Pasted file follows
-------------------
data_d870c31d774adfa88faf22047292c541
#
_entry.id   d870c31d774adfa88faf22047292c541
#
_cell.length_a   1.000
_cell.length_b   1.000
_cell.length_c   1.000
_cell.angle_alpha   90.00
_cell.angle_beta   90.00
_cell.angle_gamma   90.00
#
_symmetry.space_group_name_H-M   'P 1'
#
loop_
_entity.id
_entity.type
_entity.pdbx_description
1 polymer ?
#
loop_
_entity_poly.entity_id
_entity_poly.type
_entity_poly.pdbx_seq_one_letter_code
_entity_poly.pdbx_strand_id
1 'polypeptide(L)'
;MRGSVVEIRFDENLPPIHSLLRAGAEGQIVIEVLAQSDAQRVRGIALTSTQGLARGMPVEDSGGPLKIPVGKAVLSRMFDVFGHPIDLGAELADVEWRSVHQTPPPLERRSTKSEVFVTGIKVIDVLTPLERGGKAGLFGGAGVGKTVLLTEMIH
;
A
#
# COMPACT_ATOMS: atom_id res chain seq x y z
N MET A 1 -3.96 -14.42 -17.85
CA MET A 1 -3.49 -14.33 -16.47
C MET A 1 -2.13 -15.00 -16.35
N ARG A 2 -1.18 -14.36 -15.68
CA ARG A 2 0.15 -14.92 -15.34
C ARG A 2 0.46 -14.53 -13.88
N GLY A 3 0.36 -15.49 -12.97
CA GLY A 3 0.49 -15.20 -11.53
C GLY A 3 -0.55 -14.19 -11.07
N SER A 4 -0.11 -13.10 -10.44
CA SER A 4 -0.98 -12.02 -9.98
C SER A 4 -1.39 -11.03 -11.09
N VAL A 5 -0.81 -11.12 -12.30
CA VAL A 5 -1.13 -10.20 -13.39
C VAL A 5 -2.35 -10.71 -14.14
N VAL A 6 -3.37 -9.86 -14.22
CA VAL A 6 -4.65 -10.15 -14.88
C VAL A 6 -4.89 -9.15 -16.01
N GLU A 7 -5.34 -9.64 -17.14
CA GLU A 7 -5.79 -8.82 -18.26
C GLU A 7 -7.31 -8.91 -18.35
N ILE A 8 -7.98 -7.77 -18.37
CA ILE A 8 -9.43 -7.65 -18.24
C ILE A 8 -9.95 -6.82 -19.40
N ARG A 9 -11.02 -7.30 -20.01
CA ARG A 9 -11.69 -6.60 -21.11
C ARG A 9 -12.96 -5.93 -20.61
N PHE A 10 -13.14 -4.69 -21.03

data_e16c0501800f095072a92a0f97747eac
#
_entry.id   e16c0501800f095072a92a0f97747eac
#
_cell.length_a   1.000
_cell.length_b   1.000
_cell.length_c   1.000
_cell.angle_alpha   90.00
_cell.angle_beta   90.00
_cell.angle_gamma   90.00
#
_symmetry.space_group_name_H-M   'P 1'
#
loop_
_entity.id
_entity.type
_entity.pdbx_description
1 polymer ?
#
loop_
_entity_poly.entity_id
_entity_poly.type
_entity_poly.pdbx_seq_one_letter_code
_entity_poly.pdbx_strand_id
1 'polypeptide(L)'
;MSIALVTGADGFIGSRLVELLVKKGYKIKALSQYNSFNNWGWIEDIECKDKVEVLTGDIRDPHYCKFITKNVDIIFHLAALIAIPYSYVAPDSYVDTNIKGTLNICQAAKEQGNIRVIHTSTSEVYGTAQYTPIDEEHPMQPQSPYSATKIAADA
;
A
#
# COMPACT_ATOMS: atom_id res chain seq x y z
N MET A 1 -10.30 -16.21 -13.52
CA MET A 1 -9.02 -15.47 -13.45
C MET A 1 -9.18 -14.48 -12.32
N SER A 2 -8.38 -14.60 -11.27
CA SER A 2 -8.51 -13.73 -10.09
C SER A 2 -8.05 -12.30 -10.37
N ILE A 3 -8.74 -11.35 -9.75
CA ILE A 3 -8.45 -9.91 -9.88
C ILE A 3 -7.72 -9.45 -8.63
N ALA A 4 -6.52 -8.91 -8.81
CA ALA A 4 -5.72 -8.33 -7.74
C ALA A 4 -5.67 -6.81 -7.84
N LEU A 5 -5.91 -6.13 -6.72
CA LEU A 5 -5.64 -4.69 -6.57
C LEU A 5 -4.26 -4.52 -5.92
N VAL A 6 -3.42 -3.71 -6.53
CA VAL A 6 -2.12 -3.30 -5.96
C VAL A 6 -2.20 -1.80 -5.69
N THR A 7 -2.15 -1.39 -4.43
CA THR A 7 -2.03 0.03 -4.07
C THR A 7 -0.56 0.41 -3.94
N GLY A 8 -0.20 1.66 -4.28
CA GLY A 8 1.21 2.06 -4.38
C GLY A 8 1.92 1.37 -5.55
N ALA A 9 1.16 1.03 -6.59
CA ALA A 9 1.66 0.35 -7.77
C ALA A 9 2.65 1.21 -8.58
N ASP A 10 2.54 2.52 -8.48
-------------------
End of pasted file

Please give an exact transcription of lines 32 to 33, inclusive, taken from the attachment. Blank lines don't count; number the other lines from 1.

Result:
CA MET A 1 -3.49 -14.33 -16.47
C MET A 1 -2.13 -15.00 -16.35